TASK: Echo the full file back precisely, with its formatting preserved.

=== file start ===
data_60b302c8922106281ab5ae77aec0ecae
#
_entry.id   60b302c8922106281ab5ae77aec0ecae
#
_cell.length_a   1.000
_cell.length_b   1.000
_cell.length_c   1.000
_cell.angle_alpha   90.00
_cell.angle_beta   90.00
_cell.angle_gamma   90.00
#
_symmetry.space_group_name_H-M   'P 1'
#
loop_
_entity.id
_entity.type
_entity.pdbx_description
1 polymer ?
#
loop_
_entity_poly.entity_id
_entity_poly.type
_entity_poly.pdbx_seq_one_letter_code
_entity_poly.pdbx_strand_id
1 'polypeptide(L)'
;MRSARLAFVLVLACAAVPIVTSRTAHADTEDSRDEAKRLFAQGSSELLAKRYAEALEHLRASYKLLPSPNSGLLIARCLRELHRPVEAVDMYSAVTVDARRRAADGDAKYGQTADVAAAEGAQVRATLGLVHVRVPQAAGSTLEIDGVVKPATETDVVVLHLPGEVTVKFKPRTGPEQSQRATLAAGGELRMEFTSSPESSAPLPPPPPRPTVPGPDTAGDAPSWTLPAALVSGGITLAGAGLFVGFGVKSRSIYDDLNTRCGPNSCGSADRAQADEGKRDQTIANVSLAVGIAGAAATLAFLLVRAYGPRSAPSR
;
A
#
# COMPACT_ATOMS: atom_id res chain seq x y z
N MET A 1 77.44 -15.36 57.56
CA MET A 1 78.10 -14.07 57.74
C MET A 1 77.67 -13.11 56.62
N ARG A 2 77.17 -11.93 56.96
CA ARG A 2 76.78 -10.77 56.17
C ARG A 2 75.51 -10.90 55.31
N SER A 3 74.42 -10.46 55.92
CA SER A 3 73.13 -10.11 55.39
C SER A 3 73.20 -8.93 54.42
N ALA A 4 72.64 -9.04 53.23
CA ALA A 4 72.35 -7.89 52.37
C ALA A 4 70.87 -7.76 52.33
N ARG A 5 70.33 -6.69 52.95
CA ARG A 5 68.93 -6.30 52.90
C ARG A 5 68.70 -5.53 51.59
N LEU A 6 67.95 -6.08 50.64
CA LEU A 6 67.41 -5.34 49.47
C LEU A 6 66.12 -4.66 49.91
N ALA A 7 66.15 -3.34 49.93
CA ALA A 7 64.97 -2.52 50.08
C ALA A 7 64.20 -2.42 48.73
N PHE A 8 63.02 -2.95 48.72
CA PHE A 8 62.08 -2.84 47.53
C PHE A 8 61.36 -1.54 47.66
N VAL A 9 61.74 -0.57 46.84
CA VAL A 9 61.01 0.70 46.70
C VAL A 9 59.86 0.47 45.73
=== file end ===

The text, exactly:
data_60b302c8922106281ab5ae77aec0ecae
#
_entry.id   60b302c8922106281ab5ae77aec0ecae
#
_cell.length_a   1.000
_cell.length_b   1.000
_cell.length_c   1.000
_cell.angle_alpha   90.00
_cell.angle_beta   90.00
_cell.angle_gamma   90.00
#
_symmetry.space_group_name_H-M   'P 1'
#
loop_
_entity.id
_entity.type
_entity.pdbx_description
1 polymer ?
#
loop_
_entity_poly.entity_id
_entity_poly.type
_entity_poly.pdbx_seq_one_letter_code
_entity_poly.pdbx_strand_id
1 'polypeptide(L)'
;MRSARLAFVLVLACAAVPIVTSRTAHADTEDSRDEAKRLFAQGSSELLAKRYAEALEHLRASYKLLPSPNSGLLIARCLRELHRPVEAVDMYSAVTVDARRRAADGDAKYGQTADVAAAEGAQVRATLGLVHVRVPQAAGSTLEIDGVVKPATETDVVVLHLPGEVTVKFKPRTGPEQSQRATLAAGGELRMEFTSSPESSAPLPPPPPRPTVPGPDTAGDAPSWTLPAALVSGGITLAGAGLFVGFGVKSRSIYDDLNTRCGPNSCGSADRAQADEGKRDQTIANVSLAVGIAGAAATLAFLLVRAYGPRSAPSR
;
A
#
# COMPACT_ATOMS: atom_id res chain seq x y z
N MET A 1 77.44 -15.36 57.56
CA MET A 1 78.10 -14.07 57.74
C MET A 1 77.67 -13.11 56.62
N ARG A 2 77.17 -11.93 56.96
CA ARG A 2 76.78 -10.77 56.17
C ARG A 2 75.51 -10.90 55.31
N SER A 3 74.42 -10.46 55.92
CA SER A 3 73.13 -10.11 55.39
C SER A 3 73.20 -8.93 54.42
N ALA A 4 72.64 -9.04 53.23
CA ALA A 4 72.35 -7.89 52.37
C ALA A 4 70.87 -7.76 52.33
N ARG A 5 70.33 -6.69 52.95
CA ARG A 5 68.93 -6.30 52.90
C ARG A 5 68.70 -5.53 51.59
N LEU A 6 67.95 -6.08 50.64
CA LEU A 6 67.41 -5.34 49.47
C LEU A 6 66.12 -4.66 49.91
N ALA A 7 66.15 -3.34 49.93
CA ALA A 7 64.97 -2.52 50.08
C ALA A 7 64.20 -2.42 48.73
N PHE A 8 63.02 -2.95 48.72
CA PHE A 8 62.08 -2.84 47.53
C PHE A 8 61.36 -1.54 47.66
N VAL A 9 61.74 -0.57 46.84
CA VAL A 9 61.01 0.70 46.70
C VAL A 9 59.86 0.47 45.73